Three childhood friends reunite as adults and attempt to get their lives back on track.
Although they were boarding school roommates, Camilla, Loulou, and Roz couldn’t be more different as adults. Camilla is an unhappily married mother, Loulou is the owner of a successful wine bar, and Roz is a glamorous TV host who refuses to settle down. They’ve been out of touch for years, but when Camilla invites Loulou and Roz to a dinner party at her London home to reconnect, the women discover something shocking: Camilla’s husband is having an affair with Roz, who didn't realize who he was. Overcome with humiliation and anger, Camilla leaves her family, moves in with Loulou, and changes her entire life. As the years go by, the three women try to sort out their messy, complicated love lives, build their careers, and mend their friendships. So many things happen in the book’s nearly 500 pages that it’s almost unbelievable: There are births, deaths, affairs, marriages, divorces, scandals, and even a knife attack. There’s no shortage of drama, but with such a frenetic pace, it’s sometimes difficult to find the time to care about the characters or become emotionally invested in their struggles. Mansell (Sheer Mischief, 2018, etc.) has a troubling tendency to focus on weight, with characters frequently mentioning that Camilla is overweight, as if this is the source of all her problems. Even side characters’ weights are mentioned so often that it’s distracting. Published for the first time in the U.S. after being originally published in the U.K. in 1991, some of the language and many of the attitudes are dated, which makes it hard to get lost in the story.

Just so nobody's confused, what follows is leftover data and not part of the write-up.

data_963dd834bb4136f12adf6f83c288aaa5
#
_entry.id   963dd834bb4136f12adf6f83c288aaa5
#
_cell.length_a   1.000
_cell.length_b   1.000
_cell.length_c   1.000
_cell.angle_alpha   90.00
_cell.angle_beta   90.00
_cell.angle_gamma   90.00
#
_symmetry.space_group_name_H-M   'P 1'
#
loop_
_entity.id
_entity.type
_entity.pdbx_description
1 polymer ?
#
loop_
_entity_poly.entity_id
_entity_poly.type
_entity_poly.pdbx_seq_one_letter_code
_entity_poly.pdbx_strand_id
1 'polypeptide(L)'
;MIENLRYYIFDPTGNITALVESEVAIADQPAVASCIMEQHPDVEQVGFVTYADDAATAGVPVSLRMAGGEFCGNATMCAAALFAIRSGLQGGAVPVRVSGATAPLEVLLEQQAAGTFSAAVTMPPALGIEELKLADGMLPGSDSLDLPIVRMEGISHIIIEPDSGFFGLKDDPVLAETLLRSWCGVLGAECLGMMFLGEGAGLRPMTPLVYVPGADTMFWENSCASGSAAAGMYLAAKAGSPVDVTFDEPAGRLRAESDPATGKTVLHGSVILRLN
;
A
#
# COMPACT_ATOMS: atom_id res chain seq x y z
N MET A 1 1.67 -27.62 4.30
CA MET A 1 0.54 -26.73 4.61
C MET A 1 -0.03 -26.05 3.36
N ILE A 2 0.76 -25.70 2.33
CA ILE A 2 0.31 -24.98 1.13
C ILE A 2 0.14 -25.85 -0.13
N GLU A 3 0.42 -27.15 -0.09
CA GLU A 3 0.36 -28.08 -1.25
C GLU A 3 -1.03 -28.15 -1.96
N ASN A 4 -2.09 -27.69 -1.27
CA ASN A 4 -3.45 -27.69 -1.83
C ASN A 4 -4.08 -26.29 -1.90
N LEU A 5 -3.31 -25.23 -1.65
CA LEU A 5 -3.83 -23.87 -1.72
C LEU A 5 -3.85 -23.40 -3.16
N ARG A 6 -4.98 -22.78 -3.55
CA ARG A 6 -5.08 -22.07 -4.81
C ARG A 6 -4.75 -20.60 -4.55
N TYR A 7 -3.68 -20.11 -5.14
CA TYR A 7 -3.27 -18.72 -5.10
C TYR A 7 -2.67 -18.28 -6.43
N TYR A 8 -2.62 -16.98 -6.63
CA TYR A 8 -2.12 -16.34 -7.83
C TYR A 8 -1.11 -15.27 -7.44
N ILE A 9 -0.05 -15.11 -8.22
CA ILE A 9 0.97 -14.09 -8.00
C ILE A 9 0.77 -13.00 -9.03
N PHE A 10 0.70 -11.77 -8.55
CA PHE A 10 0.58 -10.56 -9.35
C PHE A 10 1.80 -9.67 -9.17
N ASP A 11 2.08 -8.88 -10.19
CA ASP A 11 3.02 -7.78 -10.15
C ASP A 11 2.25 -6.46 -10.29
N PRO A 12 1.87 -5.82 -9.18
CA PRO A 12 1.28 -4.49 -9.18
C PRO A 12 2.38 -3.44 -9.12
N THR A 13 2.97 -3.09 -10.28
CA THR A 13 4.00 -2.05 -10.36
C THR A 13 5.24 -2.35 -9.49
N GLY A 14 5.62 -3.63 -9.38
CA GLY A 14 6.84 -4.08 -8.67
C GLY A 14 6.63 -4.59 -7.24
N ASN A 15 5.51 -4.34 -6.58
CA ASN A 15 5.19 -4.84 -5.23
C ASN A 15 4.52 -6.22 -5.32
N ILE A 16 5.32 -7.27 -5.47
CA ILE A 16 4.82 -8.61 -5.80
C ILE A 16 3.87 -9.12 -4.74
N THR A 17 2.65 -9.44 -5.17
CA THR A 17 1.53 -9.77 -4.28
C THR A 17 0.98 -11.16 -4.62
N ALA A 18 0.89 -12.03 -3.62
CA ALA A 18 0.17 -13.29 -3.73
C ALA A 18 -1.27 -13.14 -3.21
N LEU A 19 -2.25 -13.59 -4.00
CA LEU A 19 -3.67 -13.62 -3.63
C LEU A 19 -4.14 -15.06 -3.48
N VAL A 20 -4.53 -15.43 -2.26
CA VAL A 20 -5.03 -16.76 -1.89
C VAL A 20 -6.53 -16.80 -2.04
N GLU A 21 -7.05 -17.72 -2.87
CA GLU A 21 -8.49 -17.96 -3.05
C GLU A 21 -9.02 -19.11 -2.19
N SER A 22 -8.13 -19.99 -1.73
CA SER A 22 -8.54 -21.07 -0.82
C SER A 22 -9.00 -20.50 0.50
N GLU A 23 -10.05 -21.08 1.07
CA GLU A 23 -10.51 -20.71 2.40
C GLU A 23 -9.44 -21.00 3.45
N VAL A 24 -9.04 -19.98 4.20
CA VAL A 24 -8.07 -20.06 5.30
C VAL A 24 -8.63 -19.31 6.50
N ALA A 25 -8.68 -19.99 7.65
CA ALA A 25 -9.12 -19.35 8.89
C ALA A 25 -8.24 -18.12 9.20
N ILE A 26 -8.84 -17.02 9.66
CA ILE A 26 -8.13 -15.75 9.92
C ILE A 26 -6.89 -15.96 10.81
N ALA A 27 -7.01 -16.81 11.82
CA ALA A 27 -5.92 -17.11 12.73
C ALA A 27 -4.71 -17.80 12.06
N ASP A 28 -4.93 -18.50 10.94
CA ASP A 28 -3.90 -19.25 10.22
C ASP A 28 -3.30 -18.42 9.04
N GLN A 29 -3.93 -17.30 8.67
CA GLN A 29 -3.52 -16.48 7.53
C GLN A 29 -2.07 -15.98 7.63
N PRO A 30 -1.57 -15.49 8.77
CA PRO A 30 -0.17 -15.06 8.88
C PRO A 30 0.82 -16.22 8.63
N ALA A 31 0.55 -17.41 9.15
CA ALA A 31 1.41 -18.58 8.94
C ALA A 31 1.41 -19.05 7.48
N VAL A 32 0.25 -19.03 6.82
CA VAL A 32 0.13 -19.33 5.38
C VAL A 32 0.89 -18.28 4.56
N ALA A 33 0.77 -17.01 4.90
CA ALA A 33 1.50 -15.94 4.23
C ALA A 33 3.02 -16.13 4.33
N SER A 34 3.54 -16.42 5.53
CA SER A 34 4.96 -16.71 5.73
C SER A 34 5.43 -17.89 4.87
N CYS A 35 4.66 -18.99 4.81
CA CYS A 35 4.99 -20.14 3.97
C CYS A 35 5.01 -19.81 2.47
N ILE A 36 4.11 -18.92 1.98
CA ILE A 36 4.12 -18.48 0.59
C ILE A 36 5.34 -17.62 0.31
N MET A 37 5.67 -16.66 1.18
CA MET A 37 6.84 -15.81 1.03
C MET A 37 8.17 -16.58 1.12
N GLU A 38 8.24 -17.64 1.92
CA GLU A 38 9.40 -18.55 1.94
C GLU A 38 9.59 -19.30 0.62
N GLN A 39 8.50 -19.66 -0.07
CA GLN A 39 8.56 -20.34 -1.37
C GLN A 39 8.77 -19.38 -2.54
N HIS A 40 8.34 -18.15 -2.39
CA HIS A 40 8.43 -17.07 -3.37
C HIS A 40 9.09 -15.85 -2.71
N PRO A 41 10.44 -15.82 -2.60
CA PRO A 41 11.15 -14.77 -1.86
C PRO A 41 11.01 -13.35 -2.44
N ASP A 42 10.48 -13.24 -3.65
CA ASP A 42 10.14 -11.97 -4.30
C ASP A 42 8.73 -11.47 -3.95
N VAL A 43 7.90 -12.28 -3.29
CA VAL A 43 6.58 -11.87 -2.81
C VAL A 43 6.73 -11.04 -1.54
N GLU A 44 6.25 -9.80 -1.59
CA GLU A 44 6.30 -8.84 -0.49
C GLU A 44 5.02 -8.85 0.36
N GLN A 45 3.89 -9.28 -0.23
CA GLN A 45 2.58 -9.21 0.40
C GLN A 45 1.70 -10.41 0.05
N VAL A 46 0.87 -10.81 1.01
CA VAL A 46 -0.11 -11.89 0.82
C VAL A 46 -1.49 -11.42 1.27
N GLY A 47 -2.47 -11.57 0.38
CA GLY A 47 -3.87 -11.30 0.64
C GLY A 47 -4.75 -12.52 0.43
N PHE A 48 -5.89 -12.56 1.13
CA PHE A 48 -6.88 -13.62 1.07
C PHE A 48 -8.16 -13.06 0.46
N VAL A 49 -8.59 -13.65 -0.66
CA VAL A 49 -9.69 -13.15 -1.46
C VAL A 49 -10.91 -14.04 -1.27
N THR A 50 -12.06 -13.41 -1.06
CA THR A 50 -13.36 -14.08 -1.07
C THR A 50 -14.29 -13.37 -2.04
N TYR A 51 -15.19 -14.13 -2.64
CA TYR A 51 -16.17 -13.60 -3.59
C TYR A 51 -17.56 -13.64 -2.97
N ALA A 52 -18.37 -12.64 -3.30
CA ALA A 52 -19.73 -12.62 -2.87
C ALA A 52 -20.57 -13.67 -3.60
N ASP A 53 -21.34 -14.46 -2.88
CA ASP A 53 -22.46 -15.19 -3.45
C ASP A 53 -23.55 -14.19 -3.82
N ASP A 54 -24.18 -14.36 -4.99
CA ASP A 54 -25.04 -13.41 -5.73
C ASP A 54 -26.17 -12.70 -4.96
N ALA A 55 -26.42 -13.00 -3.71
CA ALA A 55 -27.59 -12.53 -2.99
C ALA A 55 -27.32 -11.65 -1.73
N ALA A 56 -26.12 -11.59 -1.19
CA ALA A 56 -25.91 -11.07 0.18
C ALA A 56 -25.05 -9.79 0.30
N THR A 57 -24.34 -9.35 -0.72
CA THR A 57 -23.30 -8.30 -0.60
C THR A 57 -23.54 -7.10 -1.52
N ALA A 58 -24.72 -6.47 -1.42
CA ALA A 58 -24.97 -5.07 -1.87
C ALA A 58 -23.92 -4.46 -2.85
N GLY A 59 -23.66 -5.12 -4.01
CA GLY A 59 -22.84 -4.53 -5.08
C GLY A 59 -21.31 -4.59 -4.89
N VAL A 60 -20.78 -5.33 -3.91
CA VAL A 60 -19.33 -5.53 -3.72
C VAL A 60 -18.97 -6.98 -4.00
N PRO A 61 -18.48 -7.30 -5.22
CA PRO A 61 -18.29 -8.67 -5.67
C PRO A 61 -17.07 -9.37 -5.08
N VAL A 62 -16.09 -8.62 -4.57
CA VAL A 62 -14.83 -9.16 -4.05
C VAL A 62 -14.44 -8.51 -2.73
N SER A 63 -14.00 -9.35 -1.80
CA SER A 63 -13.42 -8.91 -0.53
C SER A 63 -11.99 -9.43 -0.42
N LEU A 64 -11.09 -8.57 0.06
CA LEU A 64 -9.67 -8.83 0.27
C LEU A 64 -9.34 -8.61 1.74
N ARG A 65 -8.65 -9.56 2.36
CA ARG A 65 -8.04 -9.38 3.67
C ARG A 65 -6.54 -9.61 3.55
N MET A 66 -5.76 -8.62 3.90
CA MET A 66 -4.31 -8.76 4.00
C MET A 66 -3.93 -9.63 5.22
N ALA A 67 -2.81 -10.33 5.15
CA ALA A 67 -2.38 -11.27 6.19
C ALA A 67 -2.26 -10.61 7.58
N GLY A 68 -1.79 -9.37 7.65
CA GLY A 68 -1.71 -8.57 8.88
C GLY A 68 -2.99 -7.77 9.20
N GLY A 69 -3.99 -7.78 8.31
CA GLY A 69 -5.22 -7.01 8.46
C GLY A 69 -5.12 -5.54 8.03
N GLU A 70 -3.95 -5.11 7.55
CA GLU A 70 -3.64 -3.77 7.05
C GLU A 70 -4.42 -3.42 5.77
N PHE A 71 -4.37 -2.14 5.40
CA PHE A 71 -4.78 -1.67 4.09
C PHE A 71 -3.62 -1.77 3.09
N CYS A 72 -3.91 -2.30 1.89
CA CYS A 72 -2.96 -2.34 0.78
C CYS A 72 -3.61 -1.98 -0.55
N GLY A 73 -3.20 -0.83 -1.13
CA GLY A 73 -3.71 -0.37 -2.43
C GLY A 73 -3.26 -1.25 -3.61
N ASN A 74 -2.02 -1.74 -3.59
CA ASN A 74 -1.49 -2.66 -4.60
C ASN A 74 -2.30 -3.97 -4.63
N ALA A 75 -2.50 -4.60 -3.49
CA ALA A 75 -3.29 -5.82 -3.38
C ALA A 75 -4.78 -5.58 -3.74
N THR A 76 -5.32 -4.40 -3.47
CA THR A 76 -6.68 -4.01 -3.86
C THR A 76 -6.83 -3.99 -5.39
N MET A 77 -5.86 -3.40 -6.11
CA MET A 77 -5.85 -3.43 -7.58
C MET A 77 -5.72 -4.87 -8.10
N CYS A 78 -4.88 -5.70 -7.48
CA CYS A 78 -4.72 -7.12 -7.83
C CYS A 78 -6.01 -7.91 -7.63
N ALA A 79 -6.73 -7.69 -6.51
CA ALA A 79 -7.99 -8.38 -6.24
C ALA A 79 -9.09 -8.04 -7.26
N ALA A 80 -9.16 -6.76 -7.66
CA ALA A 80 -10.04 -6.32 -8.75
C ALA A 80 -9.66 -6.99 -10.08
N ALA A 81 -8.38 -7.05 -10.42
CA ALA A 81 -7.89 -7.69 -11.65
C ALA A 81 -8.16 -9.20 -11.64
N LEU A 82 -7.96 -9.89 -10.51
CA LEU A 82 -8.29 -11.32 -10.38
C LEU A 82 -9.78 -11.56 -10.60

Readers looking for nonstop drama may enjoy this, but those seeking well-developed characters should look elsewhere.